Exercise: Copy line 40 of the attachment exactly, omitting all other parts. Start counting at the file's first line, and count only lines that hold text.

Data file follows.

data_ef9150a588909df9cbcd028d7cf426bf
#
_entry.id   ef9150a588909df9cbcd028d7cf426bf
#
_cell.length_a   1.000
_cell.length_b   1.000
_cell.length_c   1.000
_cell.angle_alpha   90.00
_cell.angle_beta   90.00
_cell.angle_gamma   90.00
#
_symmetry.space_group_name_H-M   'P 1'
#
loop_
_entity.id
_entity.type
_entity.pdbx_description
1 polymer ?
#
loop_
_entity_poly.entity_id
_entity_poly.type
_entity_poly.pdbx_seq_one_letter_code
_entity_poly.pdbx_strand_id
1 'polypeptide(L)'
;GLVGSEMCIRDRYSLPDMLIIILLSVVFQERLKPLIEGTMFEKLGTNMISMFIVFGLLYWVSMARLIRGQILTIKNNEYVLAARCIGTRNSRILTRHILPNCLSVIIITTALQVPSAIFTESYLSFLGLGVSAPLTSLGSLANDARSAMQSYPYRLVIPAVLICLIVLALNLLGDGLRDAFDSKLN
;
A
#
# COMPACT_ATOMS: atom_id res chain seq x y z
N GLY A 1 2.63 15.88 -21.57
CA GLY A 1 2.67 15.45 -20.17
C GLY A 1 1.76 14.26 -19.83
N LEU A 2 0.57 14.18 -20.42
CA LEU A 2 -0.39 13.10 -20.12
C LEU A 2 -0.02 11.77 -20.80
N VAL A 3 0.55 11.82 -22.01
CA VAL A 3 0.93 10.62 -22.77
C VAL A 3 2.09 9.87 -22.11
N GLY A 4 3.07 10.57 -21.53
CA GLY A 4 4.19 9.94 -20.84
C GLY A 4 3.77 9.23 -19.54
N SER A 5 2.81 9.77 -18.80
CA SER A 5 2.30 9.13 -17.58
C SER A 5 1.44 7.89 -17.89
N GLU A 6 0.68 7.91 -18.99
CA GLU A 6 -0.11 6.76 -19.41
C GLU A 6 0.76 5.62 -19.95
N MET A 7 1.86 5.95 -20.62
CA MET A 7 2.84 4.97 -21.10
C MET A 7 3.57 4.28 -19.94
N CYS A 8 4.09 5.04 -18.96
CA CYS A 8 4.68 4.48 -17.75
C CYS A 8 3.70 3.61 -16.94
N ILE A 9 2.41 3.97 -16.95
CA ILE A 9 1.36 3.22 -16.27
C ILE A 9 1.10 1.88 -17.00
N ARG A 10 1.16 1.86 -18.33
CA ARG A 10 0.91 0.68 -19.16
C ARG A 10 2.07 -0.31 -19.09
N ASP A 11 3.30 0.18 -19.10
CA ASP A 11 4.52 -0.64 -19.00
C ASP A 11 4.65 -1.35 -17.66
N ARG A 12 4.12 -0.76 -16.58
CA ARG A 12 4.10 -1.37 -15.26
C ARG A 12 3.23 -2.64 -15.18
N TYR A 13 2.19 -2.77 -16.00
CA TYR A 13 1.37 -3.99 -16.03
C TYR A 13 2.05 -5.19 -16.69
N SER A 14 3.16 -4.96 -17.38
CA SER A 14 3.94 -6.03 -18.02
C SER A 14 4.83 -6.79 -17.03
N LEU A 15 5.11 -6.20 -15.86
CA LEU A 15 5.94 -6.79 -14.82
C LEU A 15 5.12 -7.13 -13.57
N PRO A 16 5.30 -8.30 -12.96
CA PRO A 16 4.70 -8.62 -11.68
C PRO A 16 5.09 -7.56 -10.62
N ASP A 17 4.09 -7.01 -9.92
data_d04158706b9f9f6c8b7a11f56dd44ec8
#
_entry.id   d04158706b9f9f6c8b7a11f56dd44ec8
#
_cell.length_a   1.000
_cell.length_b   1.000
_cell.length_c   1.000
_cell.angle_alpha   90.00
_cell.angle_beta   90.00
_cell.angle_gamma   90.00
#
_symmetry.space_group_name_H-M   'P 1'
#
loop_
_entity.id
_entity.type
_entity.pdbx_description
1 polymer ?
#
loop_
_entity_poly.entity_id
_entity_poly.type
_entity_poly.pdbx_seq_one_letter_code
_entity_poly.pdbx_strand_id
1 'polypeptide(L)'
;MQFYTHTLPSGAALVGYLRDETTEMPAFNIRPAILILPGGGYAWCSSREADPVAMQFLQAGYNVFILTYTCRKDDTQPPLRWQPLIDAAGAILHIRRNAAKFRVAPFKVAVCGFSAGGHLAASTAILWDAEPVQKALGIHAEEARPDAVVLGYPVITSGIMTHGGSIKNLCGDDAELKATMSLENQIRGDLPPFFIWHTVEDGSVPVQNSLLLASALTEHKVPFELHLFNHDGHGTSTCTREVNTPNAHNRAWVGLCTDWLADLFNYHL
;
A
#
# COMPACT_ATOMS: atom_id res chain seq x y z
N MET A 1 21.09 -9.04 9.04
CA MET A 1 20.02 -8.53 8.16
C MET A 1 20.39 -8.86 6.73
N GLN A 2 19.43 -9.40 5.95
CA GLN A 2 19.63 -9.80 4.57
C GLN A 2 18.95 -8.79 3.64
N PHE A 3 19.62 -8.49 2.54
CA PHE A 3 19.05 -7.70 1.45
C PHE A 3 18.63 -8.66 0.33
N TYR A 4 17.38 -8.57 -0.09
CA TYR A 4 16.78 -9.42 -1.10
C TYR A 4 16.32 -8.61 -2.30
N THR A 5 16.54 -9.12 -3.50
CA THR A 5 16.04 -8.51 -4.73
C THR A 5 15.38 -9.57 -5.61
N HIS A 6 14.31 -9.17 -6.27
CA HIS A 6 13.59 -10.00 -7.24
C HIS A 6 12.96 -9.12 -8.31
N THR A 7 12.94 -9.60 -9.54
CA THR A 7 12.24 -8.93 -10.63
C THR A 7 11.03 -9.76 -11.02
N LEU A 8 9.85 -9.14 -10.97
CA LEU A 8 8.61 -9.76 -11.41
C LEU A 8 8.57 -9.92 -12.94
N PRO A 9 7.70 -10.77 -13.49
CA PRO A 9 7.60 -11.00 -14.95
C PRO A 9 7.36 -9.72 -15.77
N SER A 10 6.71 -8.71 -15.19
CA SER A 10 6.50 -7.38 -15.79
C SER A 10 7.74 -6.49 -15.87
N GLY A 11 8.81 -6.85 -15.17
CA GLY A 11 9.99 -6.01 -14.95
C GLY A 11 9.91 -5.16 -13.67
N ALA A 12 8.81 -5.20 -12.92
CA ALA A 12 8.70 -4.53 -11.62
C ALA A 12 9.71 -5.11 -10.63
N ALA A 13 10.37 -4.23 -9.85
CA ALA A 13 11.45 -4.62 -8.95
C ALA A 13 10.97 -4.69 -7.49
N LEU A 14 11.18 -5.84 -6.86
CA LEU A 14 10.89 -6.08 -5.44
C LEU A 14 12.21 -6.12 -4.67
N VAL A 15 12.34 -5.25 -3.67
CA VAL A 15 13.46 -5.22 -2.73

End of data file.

N GLY A 4 3.07 10.57 -21.53